HERSHEY, PA--Patients with diabetes whose glucose is continually monitored after coronary bypass artery graft surgery do not incur higher medical costs despite the additional testing, Penn State Diabetes Center researchers report.
"Increasing evidence suggests that sickness and death can be reduced among surgical patients with diabetes if we provide tighter control of blood glucose just before, during and after surgery," said Robert A. Gabbay, M.D., Ph.D., associate professor of medicine, Penn State College of Medicine, co-director, Penn State Diabetes Center. "Our study shows that continuous insulin monitoring and involvement of an endocrinologist in the patients' care do not increase the cost of treating a patient with diabetes undergoing coronary artery bypass graft surgery."
The study, titled "Improved perioperative glycemic control by continuous insulin infusion under supervision of an endocrinologist does not increase costs in patients with diabetes," was published in the April issue of the journal Endocrine Practice.
Coronary artery bypass graft (CABG) surgery is a standard treatment for advanced coronary disease in people with diabetes. In the procedure, veins are removed from the legs or arms and used to create a bypass around a blocked area in a coronary artery. As many as 25 percent of adult CABG procedures in the U.S. are performed on patients with diabetes. Morbidity, death and risk of deep sternal would infections are higher in patients with diabetes who undergo CABG surgery than in those without diabetes. Evidence suggests that those poor outcomes are due in part to hyperglycemia, or too much glucose in the blood, before, during and after surgery.
For the study, Gabbay and his team developed an Insulin infusion Glycemic Control Protocol (IGCP). The protocol established a set of steps that medical staff followed when treating the 107 patients with diabetes who underwent CABG surgery at Penn State Hershey Medical Center in the year 2000. Before surgery, patients with diabetes were started on an IV insulin infusion with glucose monitoring every one to two hours. Their goal was to maintain glucose levels between 120 and 200 milligrams per deciliter (mg/dl) of blood (the safe, or "target" range for people with diabetes) throughout the patient's surgery and for at least 48 hours after. The protocol required training for and cooperation from surgical teams, anesthesiologists and nursing staff. As part of the protocol, an endocrinologist assisted with glucose management.
The patients admitted under the IGCP, were compared to 81 patients with diabetes who underwent CABG surgery at the Medical Center in 1999 who were cared for using conventional methods, with glucose monitoring every four to six hours.
The IGCP group showed significantly better glycemic control than the conventional group. Average glucose for patients in the protocol was 183.5 mg/dl. Patients receiving conventional treatment had mean glucose of 241.7. Overall cost of treatment for patients on the IGCP was $21,076 compared to $21,422 for patients in conventional treatment.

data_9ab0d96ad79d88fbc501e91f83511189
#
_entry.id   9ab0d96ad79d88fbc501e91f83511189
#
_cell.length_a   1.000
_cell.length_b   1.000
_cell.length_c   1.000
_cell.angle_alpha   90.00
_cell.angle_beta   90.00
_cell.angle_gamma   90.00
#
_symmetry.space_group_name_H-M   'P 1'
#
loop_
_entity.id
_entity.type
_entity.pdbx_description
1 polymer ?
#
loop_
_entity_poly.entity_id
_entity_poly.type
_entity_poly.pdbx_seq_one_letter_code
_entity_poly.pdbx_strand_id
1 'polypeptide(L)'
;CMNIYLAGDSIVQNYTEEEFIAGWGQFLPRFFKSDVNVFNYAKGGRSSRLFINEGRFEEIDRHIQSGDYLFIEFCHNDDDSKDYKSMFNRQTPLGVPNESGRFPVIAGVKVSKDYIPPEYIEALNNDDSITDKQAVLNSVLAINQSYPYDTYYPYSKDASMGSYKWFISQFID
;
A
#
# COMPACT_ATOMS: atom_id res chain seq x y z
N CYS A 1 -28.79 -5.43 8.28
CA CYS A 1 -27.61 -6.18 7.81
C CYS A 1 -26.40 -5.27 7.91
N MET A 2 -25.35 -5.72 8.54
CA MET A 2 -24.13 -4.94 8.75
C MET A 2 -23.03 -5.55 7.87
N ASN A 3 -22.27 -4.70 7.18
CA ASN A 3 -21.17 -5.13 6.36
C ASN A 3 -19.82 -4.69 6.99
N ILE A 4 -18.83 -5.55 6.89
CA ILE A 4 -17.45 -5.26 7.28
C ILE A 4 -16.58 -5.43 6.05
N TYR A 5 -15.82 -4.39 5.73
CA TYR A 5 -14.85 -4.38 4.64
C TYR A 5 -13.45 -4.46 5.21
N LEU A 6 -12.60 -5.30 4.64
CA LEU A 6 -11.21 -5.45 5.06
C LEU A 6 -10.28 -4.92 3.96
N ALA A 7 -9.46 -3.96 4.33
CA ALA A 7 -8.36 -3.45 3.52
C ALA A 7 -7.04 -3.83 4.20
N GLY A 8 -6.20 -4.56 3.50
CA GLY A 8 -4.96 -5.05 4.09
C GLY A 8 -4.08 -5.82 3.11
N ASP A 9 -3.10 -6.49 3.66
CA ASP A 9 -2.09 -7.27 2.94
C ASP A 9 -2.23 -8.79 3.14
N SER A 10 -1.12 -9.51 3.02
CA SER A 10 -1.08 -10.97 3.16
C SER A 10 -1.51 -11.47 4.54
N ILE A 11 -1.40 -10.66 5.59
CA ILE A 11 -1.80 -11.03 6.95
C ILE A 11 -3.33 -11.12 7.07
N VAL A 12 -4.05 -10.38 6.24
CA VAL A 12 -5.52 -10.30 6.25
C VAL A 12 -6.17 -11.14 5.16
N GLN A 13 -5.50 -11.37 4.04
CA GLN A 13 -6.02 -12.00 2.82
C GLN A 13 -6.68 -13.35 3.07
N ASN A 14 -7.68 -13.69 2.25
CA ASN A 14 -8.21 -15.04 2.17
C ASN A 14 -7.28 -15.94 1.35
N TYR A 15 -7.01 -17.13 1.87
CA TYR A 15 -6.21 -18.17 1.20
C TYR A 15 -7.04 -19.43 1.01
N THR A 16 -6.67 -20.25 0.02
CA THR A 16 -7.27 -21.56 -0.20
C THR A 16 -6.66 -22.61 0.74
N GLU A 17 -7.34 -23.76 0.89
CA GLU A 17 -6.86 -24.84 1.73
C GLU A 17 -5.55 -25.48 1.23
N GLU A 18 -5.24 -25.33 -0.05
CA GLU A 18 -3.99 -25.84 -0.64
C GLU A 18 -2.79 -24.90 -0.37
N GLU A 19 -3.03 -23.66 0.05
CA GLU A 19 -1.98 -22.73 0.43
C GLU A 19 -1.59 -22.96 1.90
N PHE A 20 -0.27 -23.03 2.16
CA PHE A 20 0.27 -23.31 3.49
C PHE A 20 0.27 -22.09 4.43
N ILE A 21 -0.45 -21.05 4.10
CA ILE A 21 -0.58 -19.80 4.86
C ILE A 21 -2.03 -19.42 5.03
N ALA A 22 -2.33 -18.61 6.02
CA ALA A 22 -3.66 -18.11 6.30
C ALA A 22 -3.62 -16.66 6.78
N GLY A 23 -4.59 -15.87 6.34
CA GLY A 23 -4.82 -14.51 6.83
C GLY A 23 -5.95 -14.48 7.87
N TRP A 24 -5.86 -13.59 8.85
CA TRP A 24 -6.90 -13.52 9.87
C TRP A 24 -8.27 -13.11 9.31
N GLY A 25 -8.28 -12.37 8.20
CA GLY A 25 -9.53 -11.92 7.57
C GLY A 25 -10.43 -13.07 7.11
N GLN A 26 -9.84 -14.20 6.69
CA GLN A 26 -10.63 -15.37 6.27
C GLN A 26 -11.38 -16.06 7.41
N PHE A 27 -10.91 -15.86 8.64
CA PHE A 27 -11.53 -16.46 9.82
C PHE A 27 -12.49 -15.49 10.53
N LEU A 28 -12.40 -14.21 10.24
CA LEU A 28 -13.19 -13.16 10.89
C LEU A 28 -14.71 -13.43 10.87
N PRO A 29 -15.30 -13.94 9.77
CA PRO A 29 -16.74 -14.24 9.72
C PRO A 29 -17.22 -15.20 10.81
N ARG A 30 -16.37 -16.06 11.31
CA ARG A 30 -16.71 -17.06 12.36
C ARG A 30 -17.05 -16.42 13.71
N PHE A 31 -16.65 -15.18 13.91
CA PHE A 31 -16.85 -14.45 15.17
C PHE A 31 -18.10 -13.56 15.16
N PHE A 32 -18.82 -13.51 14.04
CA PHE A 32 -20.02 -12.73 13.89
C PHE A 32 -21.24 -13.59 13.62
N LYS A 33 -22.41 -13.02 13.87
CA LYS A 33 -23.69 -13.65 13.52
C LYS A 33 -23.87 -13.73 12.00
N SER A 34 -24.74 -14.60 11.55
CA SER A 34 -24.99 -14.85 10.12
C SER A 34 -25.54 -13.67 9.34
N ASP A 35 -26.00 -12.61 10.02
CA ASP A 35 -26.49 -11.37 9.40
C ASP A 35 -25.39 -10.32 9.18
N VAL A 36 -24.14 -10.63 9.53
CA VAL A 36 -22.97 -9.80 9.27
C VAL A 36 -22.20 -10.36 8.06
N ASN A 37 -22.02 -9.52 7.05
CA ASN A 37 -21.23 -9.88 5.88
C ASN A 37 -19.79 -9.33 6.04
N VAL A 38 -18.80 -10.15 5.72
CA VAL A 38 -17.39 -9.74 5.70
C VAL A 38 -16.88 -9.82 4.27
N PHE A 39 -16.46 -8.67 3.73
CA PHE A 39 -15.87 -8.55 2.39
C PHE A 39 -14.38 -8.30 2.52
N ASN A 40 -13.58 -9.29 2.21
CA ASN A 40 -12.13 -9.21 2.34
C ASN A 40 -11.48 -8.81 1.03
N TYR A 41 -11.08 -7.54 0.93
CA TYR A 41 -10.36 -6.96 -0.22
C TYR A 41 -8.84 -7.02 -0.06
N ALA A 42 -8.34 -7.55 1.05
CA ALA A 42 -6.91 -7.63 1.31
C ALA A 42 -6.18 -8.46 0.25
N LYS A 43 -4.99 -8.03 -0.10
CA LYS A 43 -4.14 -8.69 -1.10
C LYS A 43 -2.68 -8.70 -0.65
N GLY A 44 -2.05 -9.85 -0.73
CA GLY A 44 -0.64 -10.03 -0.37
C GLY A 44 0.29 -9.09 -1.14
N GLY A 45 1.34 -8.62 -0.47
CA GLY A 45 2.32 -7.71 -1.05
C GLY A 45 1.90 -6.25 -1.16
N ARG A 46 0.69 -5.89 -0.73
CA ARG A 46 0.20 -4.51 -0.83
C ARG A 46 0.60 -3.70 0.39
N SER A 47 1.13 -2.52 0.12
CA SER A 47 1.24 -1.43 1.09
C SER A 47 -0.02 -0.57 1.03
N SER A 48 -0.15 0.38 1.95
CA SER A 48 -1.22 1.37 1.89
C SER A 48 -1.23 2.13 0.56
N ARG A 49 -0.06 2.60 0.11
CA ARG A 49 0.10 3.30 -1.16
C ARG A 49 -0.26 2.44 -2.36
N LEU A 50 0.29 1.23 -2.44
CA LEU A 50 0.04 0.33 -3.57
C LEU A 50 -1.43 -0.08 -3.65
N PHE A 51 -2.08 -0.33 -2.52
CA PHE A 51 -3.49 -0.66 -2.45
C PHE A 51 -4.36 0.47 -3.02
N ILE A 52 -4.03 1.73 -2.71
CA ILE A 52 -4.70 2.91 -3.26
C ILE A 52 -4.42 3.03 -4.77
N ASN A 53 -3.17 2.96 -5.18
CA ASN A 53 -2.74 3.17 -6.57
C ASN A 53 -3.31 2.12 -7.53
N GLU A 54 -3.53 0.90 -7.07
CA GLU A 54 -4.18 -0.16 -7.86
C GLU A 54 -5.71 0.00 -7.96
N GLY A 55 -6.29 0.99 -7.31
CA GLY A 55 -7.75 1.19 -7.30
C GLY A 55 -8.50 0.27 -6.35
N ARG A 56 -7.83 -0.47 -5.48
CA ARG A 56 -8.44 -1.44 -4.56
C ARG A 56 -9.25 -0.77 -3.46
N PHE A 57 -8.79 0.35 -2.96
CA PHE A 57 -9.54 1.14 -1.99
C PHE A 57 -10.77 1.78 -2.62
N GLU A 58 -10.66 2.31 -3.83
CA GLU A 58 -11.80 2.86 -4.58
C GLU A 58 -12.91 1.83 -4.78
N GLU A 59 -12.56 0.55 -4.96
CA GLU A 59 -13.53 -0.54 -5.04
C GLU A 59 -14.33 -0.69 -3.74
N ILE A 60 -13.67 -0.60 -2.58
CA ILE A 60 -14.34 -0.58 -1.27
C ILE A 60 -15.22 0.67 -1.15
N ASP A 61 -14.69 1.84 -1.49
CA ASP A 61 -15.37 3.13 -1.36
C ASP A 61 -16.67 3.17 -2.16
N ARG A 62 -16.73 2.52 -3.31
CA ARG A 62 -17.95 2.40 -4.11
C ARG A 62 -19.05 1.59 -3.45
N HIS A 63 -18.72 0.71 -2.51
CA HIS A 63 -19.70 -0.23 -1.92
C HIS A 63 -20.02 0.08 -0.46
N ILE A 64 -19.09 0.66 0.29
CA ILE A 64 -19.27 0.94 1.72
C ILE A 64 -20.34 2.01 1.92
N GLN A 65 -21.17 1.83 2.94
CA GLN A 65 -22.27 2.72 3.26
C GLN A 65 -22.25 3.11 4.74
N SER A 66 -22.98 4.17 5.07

Although the data was not statistically significant due to small sample size, patients on the IGCP showed a trend toward shorter length of stay in the hospital and fewer deep sternal wound infections compared to patients with conventional treatment. This supports earlier research showing that better glycemic control improves outcomes for patients with diabetes. Although the study suggests it, it was not clear that expenses incurred by the protocol - insulin infusions, frequent glucose monitoring and the need for an endocrinologist consultation - were offset by the avoidance of costly complications like treatment for infection.
"Although more and more evidence supports the role of better glycemic control in intensive care situations for people with diabetes, most hospitals are not currently providing tight glycemic control. The likely reason is concern about the costs," Gabbay said. "Our hope is that more centers will be willing to incorporate a protocol like the one we used in this study, based on our findings that it will not incur additional costs."
Co-authors on the study were: Donald E. Martin, M.D., Dexter T. Girdharry, M.D., Christopher S. Hollenbeak, Ph.D., Victoria L. Eddinger, R.N., B.S.N., C.C.R.N., and Rosemary C. Polomano, Ph.D., Penn State College of Medicine, Penn State Milton S. Hershey Medical Center; Amit C. Vora, M.D., Ambulatory Care Center, Wartburg, Tenn., Renu Joshi, M.D., Pinnacle Health System, Harrisburg, Pa., and Tipufaiz M. Saleem, M.D., Reading Hospital, Reading, Pa. Vora, Joshi and Saleem are former fellows in the Division of Endocrinology, Penn State College of Medicine.
Source: Eurekalert & othersLast reviewed: By John M. Grohol, Psy.D. on 21 Feb 2009
Published on PsychCentral.com. All rights reserved.
It's not having been in the dark house, but having left it, that counts.
-- Theodore Roosevelt